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I’ll Love Tupac Until the End of Time

I’m mystified whenever I listen to Tupac Shakur’s music and hear the fast and slow cadences in his voice, the poetic rhyme that is ever-present in his writing, and the sheer beauty of his raw, gritty lyricism. Not many artists can claim to be poets, actors, and musicians all at once, but Tupac was all of that and so much more. He was the embodiment of duality in representing the good and bad that can be fostered in urban communities, in fact this same duality can be found in all of us. Some of Tupac’s run-ins with the law and violent lyrics aimed at police officers are laced with threatening language, but this is a minority of his work, most of his music is full of love.

Recently, while listening to Tupac’s 2001 album Until the End of Time, the album’s likewise titled song “Until the End of Time” maintains all of the classic qualities that makes a Tupac song, a Tupac song: inflection, self-examination, and honest lyricism. “Perhaps I was addicted to the dark side Somewhere inside my childhood witnessed my heart die” lyrics representative of the struggles that young men often witness in urban upbringings, featuring heartbreak and honesty captured within the opening first two lines of the song. “And come to know he’d do the same thang if he could ’cause in the hood true homies make you feel good And half the times we be actin’ up call the cops Bringin’ a cease to the peace that was on my block” an insight into the occurrences that the artist and people like him (presumably his listeners) must face in their lives.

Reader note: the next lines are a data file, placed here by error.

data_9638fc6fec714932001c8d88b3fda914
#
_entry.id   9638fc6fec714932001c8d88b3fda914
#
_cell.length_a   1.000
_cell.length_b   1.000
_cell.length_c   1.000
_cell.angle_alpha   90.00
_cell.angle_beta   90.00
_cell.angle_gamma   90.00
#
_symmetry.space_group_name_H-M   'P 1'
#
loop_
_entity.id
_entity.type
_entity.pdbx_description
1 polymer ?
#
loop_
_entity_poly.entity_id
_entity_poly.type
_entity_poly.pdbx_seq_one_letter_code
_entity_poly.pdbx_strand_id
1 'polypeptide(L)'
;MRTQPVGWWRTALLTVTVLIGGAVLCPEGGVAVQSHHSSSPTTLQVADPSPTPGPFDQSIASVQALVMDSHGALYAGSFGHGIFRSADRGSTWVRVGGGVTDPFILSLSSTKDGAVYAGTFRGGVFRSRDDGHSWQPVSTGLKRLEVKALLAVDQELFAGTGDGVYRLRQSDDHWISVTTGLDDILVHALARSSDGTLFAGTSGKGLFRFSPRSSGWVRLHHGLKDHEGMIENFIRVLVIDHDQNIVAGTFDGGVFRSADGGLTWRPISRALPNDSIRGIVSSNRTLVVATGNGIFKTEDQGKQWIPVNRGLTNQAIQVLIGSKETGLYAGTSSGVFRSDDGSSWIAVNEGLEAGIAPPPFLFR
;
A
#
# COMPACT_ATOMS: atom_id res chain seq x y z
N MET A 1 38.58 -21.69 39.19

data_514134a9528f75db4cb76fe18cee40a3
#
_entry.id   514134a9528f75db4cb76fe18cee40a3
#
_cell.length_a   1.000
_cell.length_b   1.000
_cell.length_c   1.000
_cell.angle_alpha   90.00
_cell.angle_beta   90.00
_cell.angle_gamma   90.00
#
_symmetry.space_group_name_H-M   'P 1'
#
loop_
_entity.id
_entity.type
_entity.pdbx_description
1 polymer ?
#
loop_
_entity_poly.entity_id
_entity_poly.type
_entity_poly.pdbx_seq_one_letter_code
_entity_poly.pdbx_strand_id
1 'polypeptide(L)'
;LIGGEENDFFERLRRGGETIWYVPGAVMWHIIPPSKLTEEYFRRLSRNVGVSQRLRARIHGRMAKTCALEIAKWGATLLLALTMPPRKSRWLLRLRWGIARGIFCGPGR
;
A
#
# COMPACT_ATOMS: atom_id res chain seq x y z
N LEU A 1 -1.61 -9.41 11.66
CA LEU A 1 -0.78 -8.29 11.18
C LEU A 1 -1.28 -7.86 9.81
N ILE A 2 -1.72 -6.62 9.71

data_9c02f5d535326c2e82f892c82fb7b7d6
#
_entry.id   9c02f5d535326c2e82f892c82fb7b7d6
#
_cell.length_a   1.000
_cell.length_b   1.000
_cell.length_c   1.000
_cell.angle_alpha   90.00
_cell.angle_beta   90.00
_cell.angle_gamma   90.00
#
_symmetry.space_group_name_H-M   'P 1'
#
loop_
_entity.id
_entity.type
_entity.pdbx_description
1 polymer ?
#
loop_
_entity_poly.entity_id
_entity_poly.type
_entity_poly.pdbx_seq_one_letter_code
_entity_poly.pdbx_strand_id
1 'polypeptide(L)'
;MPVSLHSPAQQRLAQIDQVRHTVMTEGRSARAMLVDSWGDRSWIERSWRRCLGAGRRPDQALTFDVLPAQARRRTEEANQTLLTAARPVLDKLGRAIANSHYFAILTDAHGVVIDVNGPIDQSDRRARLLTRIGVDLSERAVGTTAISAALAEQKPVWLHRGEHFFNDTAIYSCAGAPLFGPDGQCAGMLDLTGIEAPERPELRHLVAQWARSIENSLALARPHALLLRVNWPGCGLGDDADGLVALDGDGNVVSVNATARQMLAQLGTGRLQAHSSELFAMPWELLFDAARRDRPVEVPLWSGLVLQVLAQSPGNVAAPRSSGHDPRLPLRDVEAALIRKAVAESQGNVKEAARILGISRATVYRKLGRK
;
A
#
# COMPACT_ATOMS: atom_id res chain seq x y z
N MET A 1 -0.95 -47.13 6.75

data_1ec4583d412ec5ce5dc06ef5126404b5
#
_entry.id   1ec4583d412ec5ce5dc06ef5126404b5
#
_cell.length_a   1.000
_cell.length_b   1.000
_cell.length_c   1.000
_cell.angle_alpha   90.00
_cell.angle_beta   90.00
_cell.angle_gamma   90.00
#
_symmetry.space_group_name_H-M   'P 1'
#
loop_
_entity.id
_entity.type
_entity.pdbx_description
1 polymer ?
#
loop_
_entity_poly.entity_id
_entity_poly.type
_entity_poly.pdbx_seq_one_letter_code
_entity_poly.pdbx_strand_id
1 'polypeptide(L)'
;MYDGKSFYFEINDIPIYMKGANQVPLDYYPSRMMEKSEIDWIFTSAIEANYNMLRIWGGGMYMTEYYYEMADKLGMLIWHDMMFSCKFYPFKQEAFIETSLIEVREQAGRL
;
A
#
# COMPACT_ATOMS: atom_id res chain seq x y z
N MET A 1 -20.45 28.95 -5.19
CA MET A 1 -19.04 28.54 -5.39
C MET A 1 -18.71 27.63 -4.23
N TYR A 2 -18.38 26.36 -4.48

Until the End of Time was released posthumously, during a string of album releases that led fans to believe that maybe the rumors were true, maybe Pac was alive in Cuba or some other foreign country enjoying his millions. How else could an artist create such a mammoth music catalog in only twenty six years of life? How can an artist create a GREAT musical catalog in such a small amount of time? Well, Tupac was bigger than any single category, he was an artist and visionary, ahead of his time and his peers in every way possible.

But, and for some consumers this is a big but, Tupac Shakur’s many run-ins with the law and occasional songs laced with violence are too much to bear. For the casual fan, friendlier artists like Outkast and The Fugees are more digestible. I’ve often thought about how I should internalize and cope with this delicate balance of black and white, the shades of grey, as Tupac’s fiery admonishments of “So let the Westside ride tonight Bad Boy murdered on wax and killed” and exclamations of Tupac’s sexual escapades with Biggie Smalls’ wife are blasted through my ear drums. Then again, one must sometimes take the good with the bad. The good in Tupac’s music overwhelmingly outweighs the bad.

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